lence of the royal officers provoked to insulated acts of resistance The people of Rhode Island, angry with the commander of a ship of war, who had boarded their vessels and impressed their seamen, seized his boat, and burned it on Newport Letter from Newport, June, 1765. Common. Men of New England, of a superior sort, had obtained of the government of New Hampshire a warrant for land down the western slope of the Green Mountains, on a branch of the Hoosic, twenty miles east of the Hudson river; formed already a community of sixty-seven families, in as many houses, with an ordained minister; had elected their own municipal officers; founded three several public schools; set their meeting-house among the primeval forests of beech and maple; and, in a word, enjoyed the chap. XIV.} 1765. June. flourishing state which springs from rural industry, intelligence, and unaffected piety. They called their village Bennington. The royal officers at New-York, disposed anew of that town,
New Hampshire (New Hampshire, United States) (search for this): chapter 14
der of a ship of war, who had boarded their vessels and impressed their seamen, seized his boat, and burned it on Newport Letter from Newport, June, 1765. Common. Men of New England, of a superior sort, had obtained of the government of New Hampshire a warrant for land down the western slope of the Green Mountains, on a branch of the Hoosic, twenty miles east of the Hudson river; formed already a community of sixty-seven families, in as many houses, with an ordained minister; had electedut, on some advice from the governor, changed his mind, chap. XIV.} 1765. June. and the house, in the hurry preceding the adjournment, rather from uncertainty than the want of goodwill, unanimously declined the invitation. The Assembly of New Hampshire seemed to approve but did not adopt it. The great measure was in peril; and its failure July. would make of American resistance a mockery. Nothing will be done in consequence of this intended Congress, wrote Bernard, in July; and he seiz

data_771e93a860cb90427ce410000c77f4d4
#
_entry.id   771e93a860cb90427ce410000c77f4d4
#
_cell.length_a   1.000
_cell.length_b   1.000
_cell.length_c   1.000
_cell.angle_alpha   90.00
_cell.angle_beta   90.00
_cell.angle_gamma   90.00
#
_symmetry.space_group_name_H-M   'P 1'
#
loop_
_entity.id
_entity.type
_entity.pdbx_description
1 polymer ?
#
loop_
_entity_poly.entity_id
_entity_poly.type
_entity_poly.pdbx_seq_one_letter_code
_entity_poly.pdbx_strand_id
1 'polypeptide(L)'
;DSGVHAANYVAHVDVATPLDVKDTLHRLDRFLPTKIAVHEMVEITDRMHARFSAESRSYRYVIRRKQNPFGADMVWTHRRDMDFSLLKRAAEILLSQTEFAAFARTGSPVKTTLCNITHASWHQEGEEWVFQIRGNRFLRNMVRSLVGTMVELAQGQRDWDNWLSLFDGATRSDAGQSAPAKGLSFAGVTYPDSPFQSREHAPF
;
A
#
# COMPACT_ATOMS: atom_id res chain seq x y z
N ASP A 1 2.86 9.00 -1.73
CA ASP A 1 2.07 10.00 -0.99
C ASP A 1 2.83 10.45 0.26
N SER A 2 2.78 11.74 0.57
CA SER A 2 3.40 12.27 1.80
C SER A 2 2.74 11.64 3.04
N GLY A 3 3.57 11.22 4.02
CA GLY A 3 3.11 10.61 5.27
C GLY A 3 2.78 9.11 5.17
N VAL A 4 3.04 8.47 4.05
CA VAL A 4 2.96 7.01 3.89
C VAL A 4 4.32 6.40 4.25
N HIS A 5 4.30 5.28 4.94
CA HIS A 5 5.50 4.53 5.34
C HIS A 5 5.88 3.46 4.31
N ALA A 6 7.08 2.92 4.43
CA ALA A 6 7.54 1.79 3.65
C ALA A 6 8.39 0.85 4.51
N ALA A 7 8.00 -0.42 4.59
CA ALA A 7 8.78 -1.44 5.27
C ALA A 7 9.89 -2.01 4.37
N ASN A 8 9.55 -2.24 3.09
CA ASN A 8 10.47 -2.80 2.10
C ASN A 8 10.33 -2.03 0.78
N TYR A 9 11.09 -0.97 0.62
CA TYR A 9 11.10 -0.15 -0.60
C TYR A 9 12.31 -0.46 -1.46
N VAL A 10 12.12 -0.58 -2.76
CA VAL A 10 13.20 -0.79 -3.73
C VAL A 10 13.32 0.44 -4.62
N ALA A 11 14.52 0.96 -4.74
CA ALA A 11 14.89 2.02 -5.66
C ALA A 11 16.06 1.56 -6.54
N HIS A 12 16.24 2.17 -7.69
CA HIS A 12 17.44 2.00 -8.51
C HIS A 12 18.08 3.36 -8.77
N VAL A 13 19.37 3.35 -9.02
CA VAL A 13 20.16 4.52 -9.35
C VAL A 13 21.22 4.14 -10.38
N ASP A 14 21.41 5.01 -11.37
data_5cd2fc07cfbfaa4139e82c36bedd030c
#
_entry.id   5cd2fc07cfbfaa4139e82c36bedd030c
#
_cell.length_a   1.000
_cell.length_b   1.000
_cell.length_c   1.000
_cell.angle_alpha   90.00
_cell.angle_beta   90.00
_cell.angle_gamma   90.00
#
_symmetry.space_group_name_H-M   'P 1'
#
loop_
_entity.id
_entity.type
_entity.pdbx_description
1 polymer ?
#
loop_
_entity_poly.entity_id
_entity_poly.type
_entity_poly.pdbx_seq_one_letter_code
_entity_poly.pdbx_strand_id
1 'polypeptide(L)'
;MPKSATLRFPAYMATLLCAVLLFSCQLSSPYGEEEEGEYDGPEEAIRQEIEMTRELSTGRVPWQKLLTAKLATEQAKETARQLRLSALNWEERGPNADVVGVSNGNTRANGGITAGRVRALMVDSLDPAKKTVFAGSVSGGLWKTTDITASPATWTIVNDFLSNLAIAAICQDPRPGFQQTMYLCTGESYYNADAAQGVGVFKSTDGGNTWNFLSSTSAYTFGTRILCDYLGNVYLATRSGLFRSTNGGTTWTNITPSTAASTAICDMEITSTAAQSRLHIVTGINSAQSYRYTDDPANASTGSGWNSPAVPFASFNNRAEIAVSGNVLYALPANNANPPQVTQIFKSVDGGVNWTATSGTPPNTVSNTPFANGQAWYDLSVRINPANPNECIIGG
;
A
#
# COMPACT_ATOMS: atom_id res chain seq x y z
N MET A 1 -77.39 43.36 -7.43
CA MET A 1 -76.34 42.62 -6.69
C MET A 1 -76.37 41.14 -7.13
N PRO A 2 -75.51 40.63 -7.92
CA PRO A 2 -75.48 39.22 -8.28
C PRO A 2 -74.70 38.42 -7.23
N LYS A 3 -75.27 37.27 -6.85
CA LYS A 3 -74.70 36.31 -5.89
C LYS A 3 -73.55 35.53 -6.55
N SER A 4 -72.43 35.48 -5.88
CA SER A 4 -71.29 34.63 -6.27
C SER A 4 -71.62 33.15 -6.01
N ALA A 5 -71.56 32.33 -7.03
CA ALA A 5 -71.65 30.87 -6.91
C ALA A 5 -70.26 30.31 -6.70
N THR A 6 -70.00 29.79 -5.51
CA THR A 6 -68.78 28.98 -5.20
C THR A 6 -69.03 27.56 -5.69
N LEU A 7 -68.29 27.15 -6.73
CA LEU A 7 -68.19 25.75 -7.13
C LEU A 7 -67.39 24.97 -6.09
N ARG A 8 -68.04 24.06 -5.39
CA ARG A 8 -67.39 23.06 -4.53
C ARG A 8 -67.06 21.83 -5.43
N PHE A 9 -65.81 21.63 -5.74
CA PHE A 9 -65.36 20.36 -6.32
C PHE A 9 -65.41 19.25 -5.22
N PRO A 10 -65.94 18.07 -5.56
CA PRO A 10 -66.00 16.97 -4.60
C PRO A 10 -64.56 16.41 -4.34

Charleston (South Carolina, United States) (search for this): chapter 14
th to mouth, till it found its way across the Atlantic, and alarmed the king in council; the ladies of the first fortune shall set the example of wearing homespun. It will be accounted a virtue in them to wear a garment of their own spinning. A little attention to manufactures will make us ample amends for the distresses of the present day, and render us a great, rich, and happy people. Hutchinson's History. Pa. Gaz. N. Y. Gaz. Boston Gaz. Sharpe to Calvert, 10 July. Letter from Charleston, S. C. When the churchmen of New-York preached loyalty to the king as the Lord's anointed, The people, retorted William Livingston, are the Lord's anointed. Though named mob and rabble, the people are the darling of Providence. Was the Bible quoted as demanding deference to all in authority? This, it was insisted, is to add dulness to impiety. For chap. XIV.} 1765. June. tyranny, they cried, is no government; the gospel promises liberty, glorious liberty. The gospel, so preached M
Israel (Israel) (search for this): chapter 14
horse-leeches. When the friends to government sought to hush opposition by terror of the power of parliament and its jealousy of its own supremacy, you are cowards, was the answer; you are fools; you are parasites; or, rather, you are parricides. Boston Gaz. Otis's Considerations. N. Y. Gaz. Hutchinson's Correspondence. Power is a sad thing, said the Presbyterians of Philadelphia; our mother should remember we are children and not slaves. F. Alison to E. Stiles, 13 June. When all Israel saw that the king hearkened not unto them, such was the response of the Calvinists of the North, the people answered the king, saying: What portion have we in David? what inheritance in the son of Jesse? To your tents, O Israel! Now see to thine own house, David! Boston Gaz. 15 July. Who cares, said the more hardy, whether George or Louis is the sovereign, if both are alike? Otis, and many others. The beast of burden, continued others, asks not whose pack it carries. O. Thacher,